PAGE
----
I left my super big gloves on, though, worn over my bike gloves. I had bought these big gloves in Boston in a Chinatown thrift store and wore them during the marathon while it dumped rain. It was the best $2.50 I have ever spent. I planned on disgarding the gloves along the way when my hands were warm. I thought for a second about who might have these gloves next, and how that person probably wouldn’t know these gloves had been worn at both the most famous marathon and mountain bike race, the same year!

Then I waited.

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The sun was rising; the sky was beautiful. There wasn’t a cloud in it. Dave Wein’s son sang the national anthem. And he sang it perfectly. Chills went up my spine and I fought back the tears. It was a truly beautiful morning in a beautiful place! I was lucky to be here and lucky to be alive.

The Start

The gun went off and we were rolling. The wave of bikers rolled smoothly forward. I looked for my brother at the roadside as we rolled out of town. I didn’t see him, but I was still grateful that I have such a great brother who’s willing to stop his life and come out to Leadville and support me. Thanks Scott!

My thoughts were disrupted, when a biker rolled along side of me and yelled, “Catch my wheel and lets get moving!” It was my longtime friend, Dave Green. I tried to grab his wheel, but he was gone in a flash. I had thought I was moving fast, but Dave was in a different world. He would keep up his fast pace and finish in 8:40.

As we raced down the paved road, I was surprised at how little bike congestion was around me. There really was no jockeying for position; we were all moving nicely along, with ample space between riders. It wasn’t scary at all. I took a few deep breaths and tried to relax.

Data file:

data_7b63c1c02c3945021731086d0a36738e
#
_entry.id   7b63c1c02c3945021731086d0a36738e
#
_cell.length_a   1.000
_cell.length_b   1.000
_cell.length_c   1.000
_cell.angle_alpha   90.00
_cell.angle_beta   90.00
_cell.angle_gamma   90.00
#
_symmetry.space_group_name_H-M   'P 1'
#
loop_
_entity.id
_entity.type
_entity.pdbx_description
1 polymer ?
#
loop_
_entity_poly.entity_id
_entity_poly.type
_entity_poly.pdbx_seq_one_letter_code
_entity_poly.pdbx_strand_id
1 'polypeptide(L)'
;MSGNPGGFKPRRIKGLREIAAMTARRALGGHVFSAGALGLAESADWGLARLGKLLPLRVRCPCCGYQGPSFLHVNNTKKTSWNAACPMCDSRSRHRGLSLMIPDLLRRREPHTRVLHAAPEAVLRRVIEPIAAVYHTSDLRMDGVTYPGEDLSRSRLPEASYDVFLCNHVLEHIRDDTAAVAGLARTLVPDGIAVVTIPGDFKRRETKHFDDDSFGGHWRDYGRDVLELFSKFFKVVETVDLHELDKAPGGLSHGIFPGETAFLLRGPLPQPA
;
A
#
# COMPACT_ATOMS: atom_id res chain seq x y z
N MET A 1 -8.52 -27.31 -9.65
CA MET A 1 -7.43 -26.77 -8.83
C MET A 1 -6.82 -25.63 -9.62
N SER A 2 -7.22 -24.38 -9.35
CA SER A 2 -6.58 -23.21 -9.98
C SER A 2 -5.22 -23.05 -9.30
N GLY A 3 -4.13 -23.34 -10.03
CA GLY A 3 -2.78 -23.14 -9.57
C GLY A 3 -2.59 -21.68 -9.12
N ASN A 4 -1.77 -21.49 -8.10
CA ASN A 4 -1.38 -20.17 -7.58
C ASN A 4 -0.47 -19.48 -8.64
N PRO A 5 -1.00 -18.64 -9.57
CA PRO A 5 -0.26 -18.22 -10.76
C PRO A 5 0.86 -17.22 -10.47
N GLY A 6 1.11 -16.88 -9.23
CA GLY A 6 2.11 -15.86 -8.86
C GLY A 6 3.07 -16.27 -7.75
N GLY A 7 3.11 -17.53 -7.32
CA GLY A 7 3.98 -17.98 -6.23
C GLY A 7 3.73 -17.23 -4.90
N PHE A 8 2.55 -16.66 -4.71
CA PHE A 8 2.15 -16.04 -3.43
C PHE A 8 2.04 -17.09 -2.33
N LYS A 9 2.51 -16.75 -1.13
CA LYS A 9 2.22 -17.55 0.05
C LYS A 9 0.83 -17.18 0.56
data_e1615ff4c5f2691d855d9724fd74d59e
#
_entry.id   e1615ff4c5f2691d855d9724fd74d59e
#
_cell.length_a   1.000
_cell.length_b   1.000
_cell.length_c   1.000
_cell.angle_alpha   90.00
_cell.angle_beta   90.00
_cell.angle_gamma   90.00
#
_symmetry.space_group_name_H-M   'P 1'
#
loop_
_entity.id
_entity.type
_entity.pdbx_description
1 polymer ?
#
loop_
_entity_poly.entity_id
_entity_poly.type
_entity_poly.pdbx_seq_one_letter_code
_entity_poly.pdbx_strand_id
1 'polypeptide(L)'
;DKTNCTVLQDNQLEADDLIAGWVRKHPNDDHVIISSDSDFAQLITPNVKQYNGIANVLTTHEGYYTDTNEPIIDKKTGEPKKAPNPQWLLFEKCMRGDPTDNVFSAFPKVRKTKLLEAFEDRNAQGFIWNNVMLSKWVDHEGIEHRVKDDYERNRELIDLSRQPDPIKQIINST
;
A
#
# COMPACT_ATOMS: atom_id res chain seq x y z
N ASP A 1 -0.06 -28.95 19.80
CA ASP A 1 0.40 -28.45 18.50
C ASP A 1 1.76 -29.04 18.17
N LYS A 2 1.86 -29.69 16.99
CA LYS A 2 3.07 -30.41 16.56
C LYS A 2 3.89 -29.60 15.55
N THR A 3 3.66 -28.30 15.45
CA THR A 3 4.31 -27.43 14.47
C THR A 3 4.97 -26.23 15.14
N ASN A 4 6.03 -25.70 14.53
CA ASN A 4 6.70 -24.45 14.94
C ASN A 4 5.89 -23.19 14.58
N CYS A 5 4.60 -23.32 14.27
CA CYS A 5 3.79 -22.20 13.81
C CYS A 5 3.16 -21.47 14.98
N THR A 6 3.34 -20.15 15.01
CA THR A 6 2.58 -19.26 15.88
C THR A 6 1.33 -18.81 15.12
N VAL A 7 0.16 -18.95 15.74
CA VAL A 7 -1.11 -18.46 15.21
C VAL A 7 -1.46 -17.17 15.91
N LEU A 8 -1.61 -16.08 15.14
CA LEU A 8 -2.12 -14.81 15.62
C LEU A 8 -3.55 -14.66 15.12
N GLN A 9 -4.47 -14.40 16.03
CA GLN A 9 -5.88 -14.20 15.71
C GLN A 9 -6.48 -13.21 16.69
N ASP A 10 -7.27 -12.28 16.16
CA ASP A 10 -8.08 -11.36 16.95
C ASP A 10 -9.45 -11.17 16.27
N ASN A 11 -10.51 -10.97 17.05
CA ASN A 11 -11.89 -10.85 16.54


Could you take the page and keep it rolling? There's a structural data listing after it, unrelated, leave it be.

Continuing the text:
My race had finally begun.

As we came off the mountain and into the valley, the site was amazing. There wasn’t a cloud in the sky, but there was a cloud in the valley over the stream. We were descending into a moist, cool cloud. The temperature dropped, and it instantly got foggy.

Moisture was collecting on my sunglasses. I was having a hard time seeing as I left the pavement and started down the dirt road. It was hard to see ruts and rocks, but I kept up the pace and powered over them. Occasionally I would tip my head down and see over my glasses—I was surprised how much better I could see. There was no way I would be able to take my glasses off tho, I was too busy holding on and pedaling my heart out. [Note from Fatty: I had this problem, too. Once I figured out the mist was collecting on the outside lens, this stopped being a problem]

As we pedaled through the cloud and headed for the start of the St Kevin’s climb, one rider—who evidently thought  the race would be decided at this place and time—came shooting up the right side of the road. His front wheel hit a rock and ricocheted him up and back into the middle of the road…taking everyone in his path out in domino-like action.

I was on the far left at the moment and barely missed the carnage. For a while, there was no one behind me.

I had barely escaped the first wreck of the day.


  1. Comment by cyclingjimbo | 09.1.2015 | 9:59 am

    Thanks for adding your take on the race, Lisa; I always enjoy your perspective on the same races Fatty has written up for us.

    I can see Lisa has been studying your style, Fatty, and will be looking forward to more nail biters in her installments.

  2. Comment by Corrine | 09.1.2015 | 10:00 am